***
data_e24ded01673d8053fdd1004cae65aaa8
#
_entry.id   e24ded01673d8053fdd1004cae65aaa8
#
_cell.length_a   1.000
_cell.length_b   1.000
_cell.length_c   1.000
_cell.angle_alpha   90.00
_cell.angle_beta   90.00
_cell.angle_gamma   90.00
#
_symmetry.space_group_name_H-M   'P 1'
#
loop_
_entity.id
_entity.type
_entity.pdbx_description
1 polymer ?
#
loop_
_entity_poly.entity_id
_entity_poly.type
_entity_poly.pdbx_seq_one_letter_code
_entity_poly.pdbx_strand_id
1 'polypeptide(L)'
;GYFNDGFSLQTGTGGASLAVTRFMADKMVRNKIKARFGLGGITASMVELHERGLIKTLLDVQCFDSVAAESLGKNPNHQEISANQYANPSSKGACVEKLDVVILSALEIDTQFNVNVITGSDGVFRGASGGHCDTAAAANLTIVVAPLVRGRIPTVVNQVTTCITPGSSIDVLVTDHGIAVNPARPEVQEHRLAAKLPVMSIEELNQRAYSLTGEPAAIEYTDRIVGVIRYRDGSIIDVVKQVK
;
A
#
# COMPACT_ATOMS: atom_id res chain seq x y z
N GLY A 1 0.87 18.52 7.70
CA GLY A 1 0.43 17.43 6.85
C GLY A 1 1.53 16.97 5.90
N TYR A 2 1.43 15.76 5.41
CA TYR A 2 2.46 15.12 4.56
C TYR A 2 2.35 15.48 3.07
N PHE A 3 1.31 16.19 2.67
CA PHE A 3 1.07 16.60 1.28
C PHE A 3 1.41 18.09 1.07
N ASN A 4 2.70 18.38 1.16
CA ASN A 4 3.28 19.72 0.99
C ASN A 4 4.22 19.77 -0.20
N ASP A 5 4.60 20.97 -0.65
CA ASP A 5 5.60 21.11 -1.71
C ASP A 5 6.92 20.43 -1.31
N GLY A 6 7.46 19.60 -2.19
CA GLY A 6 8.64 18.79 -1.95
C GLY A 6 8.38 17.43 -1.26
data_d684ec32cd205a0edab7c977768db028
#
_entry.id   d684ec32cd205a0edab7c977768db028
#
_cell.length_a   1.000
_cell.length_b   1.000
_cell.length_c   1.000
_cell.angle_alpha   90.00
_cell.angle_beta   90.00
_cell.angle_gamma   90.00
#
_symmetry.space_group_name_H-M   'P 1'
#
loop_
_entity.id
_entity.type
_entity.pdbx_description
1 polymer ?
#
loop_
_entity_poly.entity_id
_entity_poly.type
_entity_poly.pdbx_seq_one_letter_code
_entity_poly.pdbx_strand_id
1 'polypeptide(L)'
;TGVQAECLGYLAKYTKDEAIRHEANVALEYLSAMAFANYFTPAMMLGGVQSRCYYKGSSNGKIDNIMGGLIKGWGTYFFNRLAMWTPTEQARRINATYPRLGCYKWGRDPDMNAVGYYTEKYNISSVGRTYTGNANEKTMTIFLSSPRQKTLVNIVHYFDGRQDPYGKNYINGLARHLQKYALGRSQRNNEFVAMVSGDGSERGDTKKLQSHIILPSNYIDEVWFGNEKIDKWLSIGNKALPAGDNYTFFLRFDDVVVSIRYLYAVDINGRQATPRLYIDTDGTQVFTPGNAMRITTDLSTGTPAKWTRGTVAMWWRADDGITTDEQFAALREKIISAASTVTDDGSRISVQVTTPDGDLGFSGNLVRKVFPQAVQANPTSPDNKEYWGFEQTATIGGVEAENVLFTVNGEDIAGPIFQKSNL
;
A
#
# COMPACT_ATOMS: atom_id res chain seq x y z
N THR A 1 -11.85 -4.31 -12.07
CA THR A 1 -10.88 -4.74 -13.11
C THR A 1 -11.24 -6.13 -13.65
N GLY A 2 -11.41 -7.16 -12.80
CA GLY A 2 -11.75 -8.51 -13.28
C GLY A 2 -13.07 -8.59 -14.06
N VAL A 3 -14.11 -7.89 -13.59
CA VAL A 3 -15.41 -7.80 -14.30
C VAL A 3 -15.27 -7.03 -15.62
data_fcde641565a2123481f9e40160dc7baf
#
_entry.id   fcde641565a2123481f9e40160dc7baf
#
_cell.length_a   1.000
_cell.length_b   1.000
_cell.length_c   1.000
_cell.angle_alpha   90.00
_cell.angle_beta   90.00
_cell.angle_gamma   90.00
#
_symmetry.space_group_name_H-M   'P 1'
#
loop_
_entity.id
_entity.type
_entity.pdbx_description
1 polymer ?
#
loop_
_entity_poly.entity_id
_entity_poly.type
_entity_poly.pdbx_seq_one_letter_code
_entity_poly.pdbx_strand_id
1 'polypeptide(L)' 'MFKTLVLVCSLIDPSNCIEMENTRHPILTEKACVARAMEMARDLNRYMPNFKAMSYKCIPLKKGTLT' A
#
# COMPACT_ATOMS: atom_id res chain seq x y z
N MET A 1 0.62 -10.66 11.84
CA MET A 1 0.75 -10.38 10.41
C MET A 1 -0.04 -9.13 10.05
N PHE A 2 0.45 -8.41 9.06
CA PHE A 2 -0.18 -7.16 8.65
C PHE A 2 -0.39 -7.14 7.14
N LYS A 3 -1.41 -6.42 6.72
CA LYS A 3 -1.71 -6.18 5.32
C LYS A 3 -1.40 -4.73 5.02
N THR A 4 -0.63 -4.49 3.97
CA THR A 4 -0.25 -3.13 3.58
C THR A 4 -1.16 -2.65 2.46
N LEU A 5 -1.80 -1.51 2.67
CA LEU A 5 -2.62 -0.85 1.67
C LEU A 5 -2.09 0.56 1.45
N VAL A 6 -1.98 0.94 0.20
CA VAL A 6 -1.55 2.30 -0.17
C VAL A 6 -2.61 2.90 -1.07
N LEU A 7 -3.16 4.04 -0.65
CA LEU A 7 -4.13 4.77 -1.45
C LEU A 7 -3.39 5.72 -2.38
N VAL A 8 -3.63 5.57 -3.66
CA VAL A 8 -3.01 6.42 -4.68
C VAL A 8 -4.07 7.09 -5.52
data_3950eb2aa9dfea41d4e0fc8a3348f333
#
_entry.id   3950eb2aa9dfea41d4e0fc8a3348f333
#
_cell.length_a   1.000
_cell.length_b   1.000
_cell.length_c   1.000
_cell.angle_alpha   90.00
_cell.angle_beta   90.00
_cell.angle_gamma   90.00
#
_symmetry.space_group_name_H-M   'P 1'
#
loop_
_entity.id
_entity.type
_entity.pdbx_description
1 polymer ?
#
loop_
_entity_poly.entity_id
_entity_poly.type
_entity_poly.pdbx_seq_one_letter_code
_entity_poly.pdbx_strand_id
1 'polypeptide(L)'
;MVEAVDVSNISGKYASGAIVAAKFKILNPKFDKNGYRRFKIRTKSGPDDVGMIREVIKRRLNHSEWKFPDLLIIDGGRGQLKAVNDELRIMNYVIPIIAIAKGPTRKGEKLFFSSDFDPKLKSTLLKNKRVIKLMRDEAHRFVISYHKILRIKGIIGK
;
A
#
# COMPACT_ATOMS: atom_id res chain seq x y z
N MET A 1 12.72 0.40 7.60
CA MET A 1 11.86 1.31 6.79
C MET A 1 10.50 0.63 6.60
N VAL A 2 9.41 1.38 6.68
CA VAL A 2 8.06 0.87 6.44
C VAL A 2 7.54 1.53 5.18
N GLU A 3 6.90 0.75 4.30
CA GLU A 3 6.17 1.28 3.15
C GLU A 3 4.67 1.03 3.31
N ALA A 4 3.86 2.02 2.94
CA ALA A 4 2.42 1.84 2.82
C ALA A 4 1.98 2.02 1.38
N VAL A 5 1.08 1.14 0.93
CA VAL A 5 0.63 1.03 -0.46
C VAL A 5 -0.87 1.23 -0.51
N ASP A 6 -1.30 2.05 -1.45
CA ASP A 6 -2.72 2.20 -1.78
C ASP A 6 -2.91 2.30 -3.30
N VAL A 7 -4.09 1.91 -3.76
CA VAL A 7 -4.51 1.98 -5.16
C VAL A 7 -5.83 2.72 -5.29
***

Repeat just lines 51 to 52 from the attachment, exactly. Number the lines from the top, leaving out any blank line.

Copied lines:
_entry.id   d684ec32cd205a0edab7c977768db028
#